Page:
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Sensing and control of Nd:YAG laser cladding process

Surface engineering provides solutions to wear and corrosion degradation of engineering components. Laser cladding is a surfacing process used to produce wear and corrosion resistant surfaces by covering a particular part of the substrate with another material that has superior properties, producing a fusion bond between the two materials with minimal dilution of the clad layer by the substrate. The advantages of laser cladding compared to conventional techniques include low and controllable heat input into the workpiece, a high cooling rate, great processing flexibility, low distortion due to the low heat input to the workpiece and minimal post-treatment. The main processing parameters of laser cladding include laser power, laser spot size, processing speed, and powder feed rate. Within an optimized operational window, all these variables have some effect on the temperature of the clad interaction zone. The laser cladding technique is very complicated because it involves metallurgical and physical phenomena, such as laser beam-materials interaction, heat transfer between the clad and the substrate, and the interdiffusion of the clad and the substrate materials. Laser cladding is currently an open-loop process, relying on the skills of the operator and requiring dedication to specialty to make it successful. Unless the required expertise is provided, attempts to make the process successful will be futile. The objective in conducting the project was to investigate and develop prototype sensors to monitor and control Nd:YAG laser cladding process. Through a LabVIEW software based monitoring program, real-time process monitoring of optical emissions in the form of light and heat radiation was carried out, and correlated with the properties of the produced clad layers. During various experiments, single- and multiple-track laser cladding trials were performed. The responses of such sensors to the selected conditions were examined and an in depth analysis of detected heat and optical radiation signals was carried out. The results of these experiments showed the ability of such sensors to recognize changes in process parameters, and detected defects on layer surfaces along with the presence of oxides. A multi-function closed-loop laser power and CNC motion table feed rate control interface based on a LabVIEW platform has been designed and built, which is capable of accepting and interpreting sensors´┐Ż data and adjusting accordingly the laser power and CNC motion table feed rate to produce sound clad layers. The developed dual control strategy utilized in this study forms a relatively inexpensive and less-complicated system that allows end-users to achieve lower failure rates during laser cladding (within its own limitations) and, therefore, through successful concurrent control of melt pool temperature and motion table feed rate provide better productivity and quality in the experimentally produced clad layers.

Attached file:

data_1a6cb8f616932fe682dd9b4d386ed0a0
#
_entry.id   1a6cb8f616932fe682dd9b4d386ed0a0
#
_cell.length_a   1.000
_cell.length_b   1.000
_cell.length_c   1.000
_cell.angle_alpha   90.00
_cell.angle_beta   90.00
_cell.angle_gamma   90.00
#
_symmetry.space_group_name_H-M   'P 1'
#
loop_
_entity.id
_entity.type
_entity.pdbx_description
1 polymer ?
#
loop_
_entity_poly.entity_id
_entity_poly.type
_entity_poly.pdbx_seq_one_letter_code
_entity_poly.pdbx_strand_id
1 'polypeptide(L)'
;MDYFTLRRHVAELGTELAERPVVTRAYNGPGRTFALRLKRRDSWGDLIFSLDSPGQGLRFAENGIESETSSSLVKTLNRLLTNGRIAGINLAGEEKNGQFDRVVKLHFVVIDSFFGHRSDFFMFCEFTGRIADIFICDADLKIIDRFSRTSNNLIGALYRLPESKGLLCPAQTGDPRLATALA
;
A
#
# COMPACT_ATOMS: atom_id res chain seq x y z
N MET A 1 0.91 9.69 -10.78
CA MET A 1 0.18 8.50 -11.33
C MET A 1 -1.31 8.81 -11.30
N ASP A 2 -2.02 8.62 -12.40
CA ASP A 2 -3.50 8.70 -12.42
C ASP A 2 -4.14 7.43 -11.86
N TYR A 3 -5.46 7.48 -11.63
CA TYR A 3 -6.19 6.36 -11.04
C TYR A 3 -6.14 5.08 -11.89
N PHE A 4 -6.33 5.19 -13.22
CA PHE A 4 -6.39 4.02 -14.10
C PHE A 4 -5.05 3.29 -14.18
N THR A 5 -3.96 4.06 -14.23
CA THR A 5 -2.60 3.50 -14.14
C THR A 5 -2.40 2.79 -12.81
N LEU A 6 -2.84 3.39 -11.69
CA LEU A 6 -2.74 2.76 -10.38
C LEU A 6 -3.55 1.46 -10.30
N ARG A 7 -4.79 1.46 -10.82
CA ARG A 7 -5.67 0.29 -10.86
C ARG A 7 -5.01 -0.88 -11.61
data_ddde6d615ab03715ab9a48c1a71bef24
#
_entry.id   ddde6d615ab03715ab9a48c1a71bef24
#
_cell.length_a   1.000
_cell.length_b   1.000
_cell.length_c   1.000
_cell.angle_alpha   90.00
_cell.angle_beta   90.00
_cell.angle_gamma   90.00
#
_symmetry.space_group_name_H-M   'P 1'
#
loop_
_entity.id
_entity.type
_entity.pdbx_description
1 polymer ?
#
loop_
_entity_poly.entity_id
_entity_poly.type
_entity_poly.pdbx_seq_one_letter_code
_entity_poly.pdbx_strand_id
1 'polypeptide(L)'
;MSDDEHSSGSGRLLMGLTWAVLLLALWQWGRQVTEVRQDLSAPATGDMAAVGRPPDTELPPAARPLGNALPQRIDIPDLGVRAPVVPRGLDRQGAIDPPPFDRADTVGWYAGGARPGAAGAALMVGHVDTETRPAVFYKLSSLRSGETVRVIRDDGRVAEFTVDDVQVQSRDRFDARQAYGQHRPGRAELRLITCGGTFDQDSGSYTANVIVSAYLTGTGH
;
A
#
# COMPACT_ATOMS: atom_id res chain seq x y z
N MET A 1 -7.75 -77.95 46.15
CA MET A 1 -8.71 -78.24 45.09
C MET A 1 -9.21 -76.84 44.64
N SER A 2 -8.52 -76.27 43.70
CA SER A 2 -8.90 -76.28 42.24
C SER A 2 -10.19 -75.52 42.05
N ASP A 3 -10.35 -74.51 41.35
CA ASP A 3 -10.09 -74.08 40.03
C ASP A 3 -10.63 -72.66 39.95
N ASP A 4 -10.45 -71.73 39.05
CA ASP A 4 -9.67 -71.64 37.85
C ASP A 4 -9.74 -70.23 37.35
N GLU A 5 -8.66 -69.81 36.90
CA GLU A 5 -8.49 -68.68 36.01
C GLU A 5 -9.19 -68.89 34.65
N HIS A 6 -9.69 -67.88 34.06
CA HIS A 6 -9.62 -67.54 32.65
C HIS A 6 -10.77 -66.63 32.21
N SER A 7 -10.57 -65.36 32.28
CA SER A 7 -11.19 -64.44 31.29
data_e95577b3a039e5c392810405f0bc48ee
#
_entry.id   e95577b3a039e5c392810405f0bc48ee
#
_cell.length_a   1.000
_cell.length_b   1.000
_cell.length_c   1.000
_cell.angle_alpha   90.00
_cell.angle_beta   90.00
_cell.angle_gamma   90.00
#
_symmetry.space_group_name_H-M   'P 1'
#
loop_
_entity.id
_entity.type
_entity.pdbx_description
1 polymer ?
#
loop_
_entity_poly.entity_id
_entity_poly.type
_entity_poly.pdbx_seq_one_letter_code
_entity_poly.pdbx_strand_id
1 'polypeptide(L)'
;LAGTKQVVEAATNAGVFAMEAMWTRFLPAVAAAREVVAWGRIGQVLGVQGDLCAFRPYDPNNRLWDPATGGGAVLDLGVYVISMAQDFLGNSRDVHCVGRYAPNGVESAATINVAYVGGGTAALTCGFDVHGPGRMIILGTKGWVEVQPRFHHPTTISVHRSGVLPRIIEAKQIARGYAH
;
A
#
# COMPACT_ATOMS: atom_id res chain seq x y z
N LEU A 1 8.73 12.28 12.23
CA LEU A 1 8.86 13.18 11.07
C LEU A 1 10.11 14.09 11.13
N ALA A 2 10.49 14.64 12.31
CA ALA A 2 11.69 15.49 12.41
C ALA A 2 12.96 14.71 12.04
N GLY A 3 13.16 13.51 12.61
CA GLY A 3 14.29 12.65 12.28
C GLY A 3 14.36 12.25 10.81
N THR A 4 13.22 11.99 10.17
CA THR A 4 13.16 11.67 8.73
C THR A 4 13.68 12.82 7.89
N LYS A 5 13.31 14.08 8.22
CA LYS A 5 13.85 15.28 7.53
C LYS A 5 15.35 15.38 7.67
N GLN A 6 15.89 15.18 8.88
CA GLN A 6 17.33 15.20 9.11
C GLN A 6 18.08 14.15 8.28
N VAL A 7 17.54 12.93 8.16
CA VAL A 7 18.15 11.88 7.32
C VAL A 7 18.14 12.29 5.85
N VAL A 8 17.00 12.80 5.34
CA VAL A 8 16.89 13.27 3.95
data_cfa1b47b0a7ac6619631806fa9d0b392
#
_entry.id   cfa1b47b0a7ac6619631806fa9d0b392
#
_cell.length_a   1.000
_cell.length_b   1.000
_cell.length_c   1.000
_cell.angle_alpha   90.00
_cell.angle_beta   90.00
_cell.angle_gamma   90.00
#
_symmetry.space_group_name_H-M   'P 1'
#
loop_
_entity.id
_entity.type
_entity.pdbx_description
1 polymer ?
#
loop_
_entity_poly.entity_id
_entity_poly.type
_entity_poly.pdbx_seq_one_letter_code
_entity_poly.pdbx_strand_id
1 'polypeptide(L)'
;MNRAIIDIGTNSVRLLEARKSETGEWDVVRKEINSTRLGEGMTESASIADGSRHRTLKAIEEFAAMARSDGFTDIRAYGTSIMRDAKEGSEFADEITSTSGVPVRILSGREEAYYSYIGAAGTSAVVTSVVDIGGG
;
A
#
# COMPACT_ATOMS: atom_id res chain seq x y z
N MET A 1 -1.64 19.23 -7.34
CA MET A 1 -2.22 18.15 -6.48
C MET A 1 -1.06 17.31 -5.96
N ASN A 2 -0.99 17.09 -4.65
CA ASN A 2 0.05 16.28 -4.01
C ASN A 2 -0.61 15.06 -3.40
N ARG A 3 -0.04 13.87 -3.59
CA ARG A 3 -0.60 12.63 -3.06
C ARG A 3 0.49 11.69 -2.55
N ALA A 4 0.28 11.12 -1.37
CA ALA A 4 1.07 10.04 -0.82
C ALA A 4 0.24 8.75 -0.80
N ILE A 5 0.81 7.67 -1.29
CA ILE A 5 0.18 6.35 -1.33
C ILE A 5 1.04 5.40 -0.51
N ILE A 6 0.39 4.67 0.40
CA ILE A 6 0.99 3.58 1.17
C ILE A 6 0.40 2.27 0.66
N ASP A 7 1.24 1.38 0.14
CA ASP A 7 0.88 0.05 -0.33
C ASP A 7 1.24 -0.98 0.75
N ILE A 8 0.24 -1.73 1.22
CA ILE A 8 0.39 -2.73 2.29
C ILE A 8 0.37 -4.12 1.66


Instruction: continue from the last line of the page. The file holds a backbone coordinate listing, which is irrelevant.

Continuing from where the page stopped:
Identiferoai:union.ndltd.org:ADTP/216511
Date January 2005
CreatorsSalehi, Dariush, ds_salehi@yahoo.com
PublisherSwinburne University of Technology.
Source SetsAustraliasian Digital Theses Program
LanguageEnglish
Detected LanguageEnglish
Rightshttp://www.swin.edu.au/), Copyright Dariush Salehi

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